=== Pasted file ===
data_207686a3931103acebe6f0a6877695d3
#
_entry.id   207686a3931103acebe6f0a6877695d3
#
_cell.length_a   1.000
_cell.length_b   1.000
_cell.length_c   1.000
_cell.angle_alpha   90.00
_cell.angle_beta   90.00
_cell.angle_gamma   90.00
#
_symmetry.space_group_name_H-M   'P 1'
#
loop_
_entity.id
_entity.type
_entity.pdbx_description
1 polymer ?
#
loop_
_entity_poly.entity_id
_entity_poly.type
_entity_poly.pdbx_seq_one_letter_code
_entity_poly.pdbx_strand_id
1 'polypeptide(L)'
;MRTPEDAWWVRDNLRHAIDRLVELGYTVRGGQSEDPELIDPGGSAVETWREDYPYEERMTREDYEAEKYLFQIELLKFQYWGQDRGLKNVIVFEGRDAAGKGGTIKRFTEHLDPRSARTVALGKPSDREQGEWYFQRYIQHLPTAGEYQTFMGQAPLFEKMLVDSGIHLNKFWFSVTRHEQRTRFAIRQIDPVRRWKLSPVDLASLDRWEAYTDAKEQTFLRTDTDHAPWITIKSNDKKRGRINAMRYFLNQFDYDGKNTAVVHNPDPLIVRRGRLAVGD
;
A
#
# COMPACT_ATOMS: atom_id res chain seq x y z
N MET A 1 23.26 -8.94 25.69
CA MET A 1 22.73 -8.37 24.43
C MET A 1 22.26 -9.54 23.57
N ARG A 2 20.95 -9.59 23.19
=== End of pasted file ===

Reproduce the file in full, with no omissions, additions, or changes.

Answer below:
data_207686a3931103acebe6f0a6877695d3
#
_entry.id   207686a3931103acebe6f0a6877695d3
#
_cell.length_a   1.000
_cell.length_b   1.000
_cell.length_c   1.000
_cell.angle_alpha   90.00
_cell.angle_beta   90.00
_cell.angle_gamma   90.00
#
_symmetry.space_group_name_H-M   'P 1'
#
loop_
_entity.id
_entity.type
_entity.pdbx_description
1 polymer ?
#
loop_
_entity_poly.entity_id
_entity_poly.type
_entity_poly.pdbx_seq_one_letter_code
_entity_poly.pdbx_strand_id
1 'polypeptide(L)'
;MRTPEDAWWVRDNLRHAIDRLVELGYTVRGGQSEDPELIDPGGSAVETWREDYPYEERMTREDYEAEKYLFQIELLKFQYWGQDRGLKNVIVFEGRDAAGKGGTIKRFTEHLDPRSARTVALGKPSDREQGEWYFQRYIQHLPTAGEYQTFMGQAPLFEKMLVDSGIHLNKFWFSVTRHEQRTRFAIRQIDPVRRWKLSPVDLASLDRWEAYTDAKEQTFLRTDTDHAPWITIKSNDKKRGRINAMRYFLNQFDYDGKNTAVVHNPDPLIVRRGRLAVGD
;
A
#
# COMPACT_ATOMS: atom_id res chain seq x y z
N MET A 1 23.26 -8.94 25.69
CA MET A 1 22.73 -8.37 24.43
C MET A 1 22.26 -9.54 23.57
N ARG A 2 20.95 -9.59 23.19